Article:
Don't Tell Me What I Don't Like!

I work at a church. This puts me in contact with a number of people who might be a little…outside of the underground music music scene.

One of these non-punks is a sweet lady named Connie. Connie is in her sixties, and always greets me with a smile and asks me about what I’ve been up to. One morning, I told her that SPACESHIPS had played a show the night before.

Her jaw dropped. “You’re in a band? What’s it like?”

“Oh Connie, I’m not sure you’d be into it.”

“Is it like…a rock band?” She rigidly mimed playing a heavy electric guitar.

“I suppose you could call it that.”

She asked where she could hear it and demanded that I write down our website. The next week, she excitedly walked up to me to tell me that she listened, and enjoyed it enough to pass it along to her sons.

I was a little surprised. But I have to admit, it’s not the first surprise like that I’ve had. Over the years, I’ve carefully combed my friends list while inviting people to a show. I’d scroll right past someone thinking, “oh, they probably wouldn’t enjoy this at all.” My neighbor Bryan is one of those—and yet when we released our album, I walked into my backyard to hear our album playing from his garage.

I’ve tried to remember not to say no to people, but sometimes I still make a judgment call on what they’d be into.

This past week at Flood City Fest, I met a Black young woman named Charity. When I first saw her walking into the church, I thought she was just a curious neighbor—until I learned that she drove from New Jersey.

At one point (after an impromptu jam on “Stand By Me” while Dad Jokes was waiting for our set), she remarked to me, “I love soul music. I’m not sure I get rock music. That’s not my deal at all.”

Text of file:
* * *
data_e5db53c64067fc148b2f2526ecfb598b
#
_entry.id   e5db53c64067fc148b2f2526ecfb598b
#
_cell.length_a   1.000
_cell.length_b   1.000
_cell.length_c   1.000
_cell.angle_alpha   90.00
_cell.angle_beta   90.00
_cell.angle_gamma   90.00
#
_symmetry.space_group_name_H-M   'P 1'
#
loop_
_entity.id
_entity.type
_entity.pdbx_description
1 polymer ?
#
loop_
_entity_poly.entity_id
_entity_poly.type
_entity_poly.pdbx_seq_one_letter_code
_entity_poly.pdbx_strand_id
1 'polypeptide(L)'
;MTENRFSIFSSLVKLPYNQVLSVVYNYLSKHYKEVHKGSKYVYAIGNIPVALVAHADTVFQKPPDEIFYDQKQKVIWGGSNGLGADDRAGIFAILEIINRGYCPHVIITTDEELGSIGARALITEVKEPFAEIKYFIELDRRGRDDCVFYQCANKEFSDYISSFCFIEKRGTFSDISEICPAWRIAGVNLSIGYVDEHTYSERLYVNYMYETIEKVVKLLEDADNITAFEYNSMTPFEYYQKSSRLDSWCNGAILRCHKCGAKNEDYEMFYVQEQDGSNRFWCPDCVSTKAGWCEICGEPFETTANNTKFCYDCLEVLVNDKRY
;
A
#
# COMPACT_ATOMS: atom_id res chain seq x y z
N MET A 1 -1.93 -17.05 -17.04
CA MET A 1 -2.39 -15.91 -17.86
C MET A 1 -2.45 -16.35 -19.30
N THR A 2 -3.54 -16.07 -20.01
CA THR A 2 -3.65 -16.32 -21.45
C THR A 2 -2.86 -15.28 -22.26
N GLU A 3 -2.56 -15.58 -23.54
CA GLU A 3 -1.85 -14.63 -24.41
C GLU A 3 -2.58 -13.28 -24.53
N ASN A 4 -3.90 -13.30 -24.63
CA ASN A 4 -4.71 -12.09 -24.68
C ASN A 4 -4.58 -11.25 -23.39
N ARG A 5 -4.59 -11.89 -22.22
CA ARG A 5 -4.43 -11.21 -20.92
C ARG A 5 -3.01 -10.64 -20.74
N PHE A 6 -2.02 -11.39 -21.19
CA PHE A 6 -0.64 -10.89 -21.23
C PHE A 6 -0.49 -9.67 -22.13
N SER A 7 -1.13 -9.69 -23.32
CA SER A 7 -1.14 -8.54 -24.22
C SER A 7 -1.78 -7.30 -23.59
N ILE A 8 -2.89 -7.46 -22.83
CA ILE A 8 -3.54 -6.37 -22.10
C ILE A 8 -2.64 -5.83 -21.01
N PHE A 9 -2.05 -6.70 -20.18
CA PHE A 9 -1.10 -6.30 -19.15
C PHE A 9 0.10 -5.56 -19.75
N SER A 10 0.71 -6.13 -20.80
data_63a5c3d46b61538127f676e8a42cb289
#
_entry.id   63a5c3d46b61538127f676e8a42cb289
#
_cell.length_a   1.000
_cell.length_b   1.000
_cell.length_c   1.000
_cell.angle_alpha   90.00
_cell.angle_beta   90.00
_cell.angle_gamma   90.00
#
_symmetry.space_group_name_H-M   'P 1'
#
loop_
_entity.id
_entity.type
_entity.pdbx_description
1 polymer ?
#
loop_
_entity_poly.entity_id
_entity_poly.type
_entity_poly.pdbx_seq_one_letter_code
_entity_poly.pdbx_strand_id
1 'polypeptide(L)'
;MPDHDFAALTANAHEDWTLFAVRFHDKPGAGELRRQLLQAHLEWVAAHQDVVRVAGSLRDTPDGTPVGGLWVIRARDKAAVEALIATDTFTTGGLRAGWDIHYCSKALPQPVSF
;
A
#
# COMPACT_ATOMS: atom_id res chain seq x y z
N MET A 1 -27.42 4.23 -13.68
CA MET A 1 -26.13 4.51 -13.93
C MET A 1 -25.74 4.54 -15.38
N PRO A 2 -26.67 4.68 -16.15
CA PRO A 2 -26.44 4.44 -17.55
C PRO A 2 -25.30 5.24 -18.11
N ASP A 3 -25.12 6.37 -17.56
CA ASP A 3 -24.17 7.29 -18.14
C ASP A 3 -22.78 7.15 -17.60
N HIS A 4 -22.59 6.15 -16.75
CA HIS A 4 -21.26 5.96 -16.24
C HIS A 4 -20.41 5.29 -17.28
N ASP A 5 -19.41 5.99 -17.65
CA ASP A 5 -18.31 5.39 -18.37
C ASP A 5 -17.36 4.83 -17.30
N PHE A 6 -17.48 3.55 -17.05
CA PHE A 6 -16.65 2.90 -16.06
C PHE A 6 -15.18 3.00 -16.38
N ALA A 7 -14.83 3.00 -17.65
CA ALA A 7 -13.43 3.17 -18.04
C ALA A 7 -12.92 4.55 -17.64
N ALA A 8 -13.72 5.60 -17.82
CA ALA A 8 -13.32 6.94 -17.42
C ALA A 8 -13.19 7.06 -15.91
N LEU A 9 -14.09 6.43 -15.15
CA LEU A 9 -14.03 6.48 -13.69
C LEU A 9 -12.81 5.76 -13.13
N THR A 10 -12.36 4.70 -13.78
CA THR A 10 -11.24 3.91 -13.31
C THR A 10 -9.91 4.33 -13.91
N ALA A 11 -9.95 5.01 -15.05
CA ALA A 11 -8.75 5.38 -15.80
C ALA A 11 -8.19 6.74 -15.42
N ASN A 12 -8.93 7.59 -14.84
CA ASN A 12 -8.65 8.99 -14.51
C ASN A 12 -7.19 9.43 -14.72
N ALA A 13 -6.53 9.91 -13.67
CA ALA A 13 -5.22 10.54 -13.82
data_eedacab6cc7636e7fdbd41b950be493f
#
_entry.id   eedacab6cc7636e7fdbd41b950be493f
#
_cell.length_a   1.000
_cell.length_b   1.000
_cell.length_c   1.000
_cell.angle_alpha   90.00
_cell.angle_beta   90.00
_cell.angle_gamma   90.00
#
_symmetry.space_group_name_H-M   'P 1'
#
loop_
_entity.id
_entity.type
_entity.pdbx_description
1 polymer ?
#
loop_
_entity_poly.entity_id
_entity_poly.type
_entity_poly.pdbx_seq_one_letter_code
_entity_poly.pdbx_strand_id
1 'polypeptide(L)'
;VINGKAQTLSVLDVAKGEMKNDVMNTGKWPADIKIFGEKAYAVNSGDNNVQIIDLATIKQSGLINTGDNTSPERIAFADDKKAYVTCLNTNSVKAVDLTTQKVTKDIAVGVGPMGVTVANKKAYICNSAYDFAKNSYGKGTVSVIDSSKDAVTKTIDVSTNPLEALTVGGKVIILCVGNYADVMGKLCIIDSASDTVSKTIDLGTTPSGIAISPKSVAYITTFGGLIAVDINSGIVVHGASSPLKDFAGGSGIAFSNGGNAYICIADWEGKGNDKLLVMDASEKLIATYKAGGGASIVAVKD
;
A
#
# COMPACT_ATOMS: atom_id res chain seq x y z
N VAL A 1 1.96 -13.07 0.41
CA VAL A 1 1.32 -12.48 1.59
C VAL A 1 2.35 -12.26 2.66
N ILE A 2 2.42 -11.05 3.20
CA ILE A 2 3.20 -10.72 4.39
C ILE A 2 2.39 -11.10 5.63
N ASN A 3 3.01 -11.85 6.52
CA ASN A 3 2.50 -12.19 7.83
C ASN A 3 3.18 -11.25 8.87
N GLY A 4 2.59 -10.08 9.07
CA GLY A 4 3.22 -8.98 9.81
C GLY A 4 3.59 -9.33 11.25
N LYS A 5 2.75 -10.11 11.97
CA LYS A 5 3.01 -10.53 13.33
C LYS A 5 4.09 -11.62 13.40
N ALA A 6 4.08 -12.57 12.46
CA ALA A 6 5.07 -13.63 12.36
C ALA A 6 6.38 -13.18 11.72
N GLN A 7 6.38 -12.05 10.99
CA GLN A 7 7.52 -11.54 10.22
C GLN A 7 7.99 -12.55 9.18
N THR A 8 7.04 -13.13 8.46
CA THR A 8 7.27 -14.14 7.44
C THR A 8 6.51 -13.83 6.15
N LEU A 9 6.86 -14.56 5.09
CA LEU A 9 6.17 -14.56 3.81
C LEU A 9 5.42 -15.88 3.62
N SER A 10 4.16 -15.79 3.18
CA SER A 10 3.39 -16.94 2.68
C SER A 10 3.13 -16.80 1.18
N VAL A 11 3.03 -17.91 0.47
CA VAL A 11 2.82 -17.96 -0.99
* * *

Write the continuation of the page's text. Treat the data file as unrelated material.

Yet during almost every set, she was right there, having the time of her life. Even during Irae’s set, she was right up front, headbanging along with a giant smile on her face.

She might not have understood it, but she enjoyed it.

And is there a purer reaction to art than that?

People don’t need to have a working knowledge of a genre’s history, or be able to dissect the taxonomy of genre cross pollination at work in a song in order to enjoy it. They don’t need to have an accurate point of reference to know that they dig something. They just need to hear it and be moved by it.

That might mean taking more Kings of Leon comparisons with a smile, but so be it. As long as they enjoy it, I don’t need to play the music snob card and explain why they’re wrong. I just need to take their enthusiasm in kind and invite them to another show.

But seriously, we don’t sound like Kings of Leon at all. Why do people keep saying that?